Mandeville Fly-in 2015
For two days each year, Mandeville Aerodrome near Gore reverberates to the distinctive smooth sound of De Havilland aero engines, clattering steam traction engines, classic motorcycles and cars.
It’s a chance for vintage aircraft and car enthusiasts from around the country to gather and celebrate early transport from an era when flying was just out of its infancy.
One of the main attractions on this site is Colin and Maeva Smith’s Croydon Aircraft Company, specializing in woodenframed and fabric-covered aircraft from around the world, restored in-house.
A recently completed museum — Croydon Aviation Trust — is starting to fill with all sorts of vintage aircraft and memorabilia, and there is also the Croydon Aircraft Company for joyrides, and keeping those great old aircraft flying in New Zealand.
Held in conjunction with Heritage Month in Eastern Southland, this year’s Fly-in date enabled the event to be held at the same time as the RSA commemorations of The Great War. Following Saturday’s RSA Open Day WWI Celebrations, a number of military vehicles travelled out to Mandeville for the Fly-in.
Saturday’s weather was damp, and when Sunday cleared up, aircraft at the airfield were kept busy. Late into the afternoon they were still taking passengers aloft in some of New Zealand’s earliest commercial aircraft, such as the Dominie in former National Airways Corporation colours accompanied by Tiger Moths.
The Southland Jaguar Club attended in numbers too, a regular yearly outing for the club, and it was a great chance for young and old to walk through the factory and see how vintage aircraft are rebuilt.
For those with a hunger for some good food, the nearby Moth Restaurant — in what was formerly the Railway Hotel — was kept busy.
If you are travelling South, it’s a 10-minute detour from Gore for a great treat of nostalgia. It’s well worth a visit, and Colin and Maeva welcome visitors to the factory.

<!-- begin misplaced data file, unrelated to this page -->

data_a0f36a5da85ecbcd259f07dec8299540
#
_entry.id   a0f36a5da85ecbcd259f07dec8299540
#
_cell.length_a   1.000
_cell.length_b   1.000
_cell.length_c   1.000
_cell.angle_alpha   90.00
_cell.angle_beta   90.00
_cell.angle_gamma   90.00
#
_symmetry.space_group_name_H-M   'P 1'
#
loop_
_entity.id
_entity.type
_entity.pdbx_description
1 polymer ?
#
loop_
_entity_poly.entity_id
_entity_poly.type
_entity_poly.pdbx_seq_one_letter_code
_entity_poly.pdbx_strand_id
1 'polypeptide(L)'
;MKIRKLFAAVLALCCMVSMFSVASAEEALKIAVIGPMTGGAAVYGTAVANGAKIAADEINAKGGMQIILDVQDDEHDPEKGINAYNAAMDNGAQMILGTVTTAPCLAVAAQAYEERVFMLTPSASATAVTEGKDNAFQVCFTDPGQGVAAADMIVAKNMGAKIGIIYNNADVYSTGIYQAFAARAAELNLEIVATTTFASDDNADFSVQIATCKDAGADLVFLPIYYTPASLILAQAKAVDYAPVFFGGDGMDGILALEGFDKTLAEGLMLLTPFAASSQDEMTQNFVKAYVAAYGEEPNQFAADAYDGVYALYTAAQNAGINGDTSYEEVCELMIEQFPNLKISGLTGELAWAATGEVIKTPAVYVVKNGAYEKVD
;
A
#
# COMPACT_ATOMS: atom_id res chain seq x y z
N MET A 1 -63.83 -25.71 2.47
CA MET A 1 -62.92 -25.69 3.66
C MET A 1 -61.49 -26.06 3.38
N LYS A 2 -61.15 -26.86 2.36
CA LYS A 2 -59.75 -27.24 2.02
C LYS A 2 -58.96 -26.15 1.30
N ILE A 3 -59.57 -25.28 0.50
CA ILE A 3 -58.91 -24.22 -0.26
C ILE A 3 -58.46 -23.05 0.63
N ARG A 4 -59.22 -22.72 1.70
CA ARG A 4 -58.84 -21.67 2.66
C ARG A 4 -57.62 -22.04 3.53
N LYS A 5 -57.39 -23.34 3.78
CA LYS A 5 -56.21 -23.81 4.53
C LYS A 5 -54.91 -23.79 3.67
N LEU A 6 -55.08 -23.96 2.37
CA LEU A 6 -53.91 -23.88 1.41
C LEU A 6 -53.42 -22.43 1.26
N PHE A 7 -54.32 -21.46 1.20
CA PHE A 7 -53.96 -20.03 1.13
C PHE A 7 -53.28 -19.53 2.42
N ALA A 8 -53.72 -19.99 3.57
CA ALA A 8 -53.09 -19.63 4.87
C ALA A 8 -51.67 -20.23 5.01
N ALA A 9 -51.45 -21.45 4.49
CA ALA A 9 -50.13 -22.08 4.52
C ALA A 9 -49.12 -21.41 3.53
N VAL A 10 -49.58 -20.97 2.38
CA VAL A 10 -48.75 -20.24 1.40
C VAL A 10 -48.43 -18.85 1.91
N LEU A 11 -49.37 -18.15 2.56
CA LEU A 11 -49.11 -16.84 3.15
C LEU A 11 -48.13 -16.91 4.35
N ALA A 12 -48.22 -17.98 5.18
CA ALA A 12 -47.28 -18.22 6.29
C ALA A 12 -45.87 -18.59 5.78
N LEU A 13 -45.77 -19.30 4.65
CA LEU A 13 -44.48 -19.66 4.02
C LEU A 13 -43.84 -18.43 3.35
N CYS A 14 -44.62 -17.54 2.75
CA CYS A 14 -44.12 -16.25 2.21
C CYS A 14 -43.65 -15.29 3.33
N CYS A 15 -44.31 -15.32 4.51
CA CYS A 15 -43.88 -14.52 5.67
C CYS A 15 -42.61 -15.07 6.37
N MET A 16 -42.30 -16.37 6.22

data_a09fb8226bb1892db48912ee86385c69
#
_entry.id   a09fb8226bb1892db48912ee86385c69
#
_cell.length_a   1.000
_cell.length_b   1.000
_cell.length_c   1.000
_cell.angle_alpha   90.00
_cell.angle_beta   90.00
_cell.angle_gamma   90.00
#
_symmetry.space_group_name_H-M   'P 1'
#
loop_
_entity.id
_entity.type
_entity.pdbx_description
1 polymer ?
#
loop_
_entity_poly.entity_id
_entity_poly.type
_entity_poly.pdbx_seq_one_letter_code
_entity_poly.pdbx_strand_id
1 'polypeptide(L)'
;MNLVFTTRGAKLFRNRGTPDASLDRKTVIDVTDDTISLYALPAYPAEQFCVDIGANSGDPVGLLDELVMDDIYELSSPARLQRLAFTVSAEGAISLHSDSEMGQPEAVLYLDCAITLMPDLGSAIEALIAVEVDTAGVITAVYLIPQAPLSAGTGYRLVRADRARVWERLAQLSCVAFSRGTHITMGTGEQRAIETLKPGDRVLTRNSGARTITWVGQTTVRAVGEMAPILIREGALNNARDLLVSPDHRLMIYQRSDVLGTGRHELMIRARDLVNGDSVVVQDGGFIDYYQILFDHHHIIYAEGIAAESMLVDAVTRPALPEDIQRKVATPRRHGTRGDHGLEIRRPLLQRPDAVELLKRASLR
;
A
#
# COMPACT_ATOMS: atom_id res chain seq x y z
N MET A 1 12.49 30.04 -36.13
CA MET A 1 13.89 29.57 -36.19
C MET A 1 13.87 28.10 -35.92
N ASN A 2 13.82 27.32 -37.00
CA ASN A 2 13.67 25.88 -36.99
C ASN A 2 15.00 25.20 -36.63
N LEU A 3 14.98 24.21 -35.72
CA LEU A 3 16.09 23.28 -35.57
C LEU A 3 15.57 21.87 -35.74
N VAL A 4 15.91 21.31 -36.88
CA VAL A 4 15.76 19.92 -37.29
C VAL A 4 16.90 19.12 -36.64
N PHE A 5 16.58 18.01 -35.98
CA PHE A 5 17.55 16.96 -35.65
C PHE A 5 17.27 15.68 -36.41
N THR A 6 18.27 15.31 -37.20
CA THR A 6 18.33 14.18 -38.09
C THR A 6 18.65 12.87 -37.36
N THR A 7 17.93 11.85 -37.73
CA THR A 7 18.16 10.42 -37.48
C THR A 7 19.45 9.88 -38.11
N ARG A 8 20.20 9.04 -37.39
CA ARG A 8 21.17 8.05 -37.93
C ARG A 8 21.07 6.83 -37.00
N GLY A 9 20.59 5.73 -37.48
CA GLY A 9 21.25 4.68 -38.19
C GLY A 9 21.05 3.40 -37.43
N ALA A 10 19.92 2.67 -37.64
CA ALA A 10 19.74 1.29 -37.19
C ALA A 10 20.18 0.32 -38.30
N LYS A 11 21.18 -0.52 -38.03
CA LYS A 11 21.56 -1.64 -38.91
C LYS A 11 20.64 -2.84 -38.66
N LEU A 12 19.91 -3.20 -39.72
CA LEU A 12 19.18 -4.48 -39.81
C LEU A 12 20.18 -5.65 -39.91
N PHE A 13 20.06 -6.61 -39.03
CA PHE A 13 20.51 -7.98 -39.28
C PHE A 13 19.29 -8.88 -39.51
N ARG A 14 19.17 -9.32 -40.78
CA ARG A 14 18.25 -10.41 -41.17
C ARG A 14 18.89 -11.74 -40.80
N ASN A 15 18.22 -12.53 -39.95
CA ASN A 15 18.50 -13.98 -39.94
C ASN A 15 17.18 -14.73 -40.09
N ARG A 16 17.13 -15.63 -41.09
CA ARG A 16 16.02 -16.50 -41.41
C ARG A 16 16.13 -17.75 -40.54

More information at croydonaircraft.com Ready to embark: Tiger Moths (at rear) and a De Havilland Dominie / Rapide in former National Airways Corporation (New Zealand) colours await their passengers in front of the new Croydon Aviation Trust Museum Conversation piece: open the bonnet of any E-type, and a crowd will gather for sure Magnet: part of the RSA Great War re-enactment made its way out from Gore to the Fly-in with their vehicles Purring Gypsy sixes: these graceful De Havilland Dominie short-haul aircraft were a regular sight and distinctive sound in New Zealand skies until the late ’50s David meets the Goliaths: working steam traction engines of all sizes were on hand
Things were looking good for the Nostalgia Fair on the Sunday morning, with big crowds and more stalls than ever selling a bewildering range of crafts, trade goods and memorabilia, until a brief but nasty storm sent people scattering. Those who stayed and got wet were facing sunburn by the time the top car was announced. Decided by popular vote, this was deservedly won by a highly modified 1952 Chevrolet sedan delivery from Australia. The owner had done most of the work himself, and the car made its public debut at the Beach Hop. That wound up another very successful event, despite the weather, and Beach Hop number 16 will be happening at the end of March 2016. It is a must-do event on any car enthusiast’s calendar.